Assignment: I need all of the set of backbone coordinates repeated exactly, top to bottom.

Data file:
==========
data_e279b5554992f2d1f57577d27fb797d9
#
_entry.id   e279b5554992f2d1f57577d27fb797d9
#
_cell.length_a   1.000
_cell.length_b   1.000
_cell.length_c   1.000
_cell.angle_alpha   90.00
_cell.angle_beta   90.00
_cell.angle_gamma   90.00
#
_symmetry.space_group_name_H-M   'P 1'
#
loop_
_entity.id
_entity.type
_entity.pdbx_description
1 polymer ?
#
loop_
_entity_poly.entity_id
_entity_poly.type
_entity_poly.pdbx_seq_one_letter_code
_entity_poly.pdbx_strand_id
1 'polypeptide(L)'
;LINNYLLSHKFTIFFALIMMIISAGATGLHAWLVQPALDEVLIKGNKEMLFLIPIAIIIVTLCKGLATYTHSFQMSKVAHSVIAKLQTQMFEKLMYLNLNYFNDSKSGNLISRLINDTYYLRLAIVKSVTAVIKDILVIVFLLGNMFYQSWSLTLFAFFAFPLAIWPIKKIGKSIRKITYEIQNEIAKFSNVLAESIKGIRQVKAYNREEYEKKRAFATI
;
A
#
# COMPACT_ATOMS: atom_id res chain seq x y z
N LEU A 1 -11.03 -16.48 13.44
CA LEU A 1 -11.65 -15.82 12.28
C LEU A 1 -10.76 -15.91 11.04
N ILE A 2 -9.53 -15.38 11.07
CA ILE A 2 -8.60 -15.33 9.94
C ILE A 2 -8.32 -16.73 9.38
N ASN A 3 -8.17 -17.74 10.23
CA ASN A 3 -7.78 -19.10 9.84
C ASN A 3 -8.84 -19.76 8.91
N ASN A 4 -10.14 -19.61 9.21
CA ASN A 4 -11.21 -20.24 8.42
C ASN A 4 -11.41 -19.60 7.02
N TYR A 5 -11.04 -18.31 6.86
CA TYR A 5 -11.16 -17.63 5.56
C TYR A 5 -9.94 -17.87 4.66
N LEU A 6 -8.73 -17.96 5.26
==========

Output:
data_e279b5554992f2d1f57577d27fb797d9
#
_entry.id   e279b5554992f2d1f57577d27fb797d9
#
_cell.length_a   1.000
_cell.length_b   1.000
_cell.length_c   1.000
_cell.angle_alpha   90.00
_cell.angle_beta   90.00
_cell.angle_gamma   90.00
#
_symmetry.space_group_name_H-M   'P 1'
#
loop_
_entity.id
_entity.type
_entity.pdbx_description
1 polymer ?
#
loop_
_entity_poly.entity_id
_entity_poly.type
_entity_poly.pdbx_seq_one_letter_code
_entity_poly.pdbx_strand_id
1 'polypeptide(L)'
;LINNYLLSHKFTIFFALIMMIISAGATGLHAWLVQPALDEVLIKGNKEMLFLIPIAIIIVTLCKGLATYTHSFQMSKVAHSVIAKLQTQMFEKLMYLNLNYFNDSKSGNLISRLINDTYYLRLAIVKSVTAVIKDILVIVFLLGNMFYQSWSLTLFAFFAFPLAIWPIKKIGKSIRKITYEIQNEIAKFSNVLAESIKGIRQVKAYNREEYEKKRAFATI
;
A
#
# COMPACT_ATOMS: atom_id res chain seq x y z
N LEU A 1 -11.03 -16.48 13.44
CA LEU A 1 -11.65 -15.82 12.28
C LEU A 1 -10.76 -15.91 11.04
N ILE A 2 -9.53 -15.38 11.07
CA ILE A 2 -8.60 -15.33 9.94
C ILE A 2 -8.32 -16.73 9.38
N ASN A 3 -8.17 -17.74 10.23
CA ASN A 3 -7.78 -19.10 9.84
C ASN A 3 -8.84 -19.76 8.91
N ASN A 4 -10.14 -19.61 9.21
CA ASN A 4 -11.21 -20.24 8.42
C ASN A 4 -11.41 -19.60 7.02
N TYR A 5 -11.04 -18.31 6.86
CA TYR A 5 -11.16 -17.63 5.56
C TYR A 5 -9.94 -17.87 4.66
N LEU A 6 -8.73 -17.96 5.26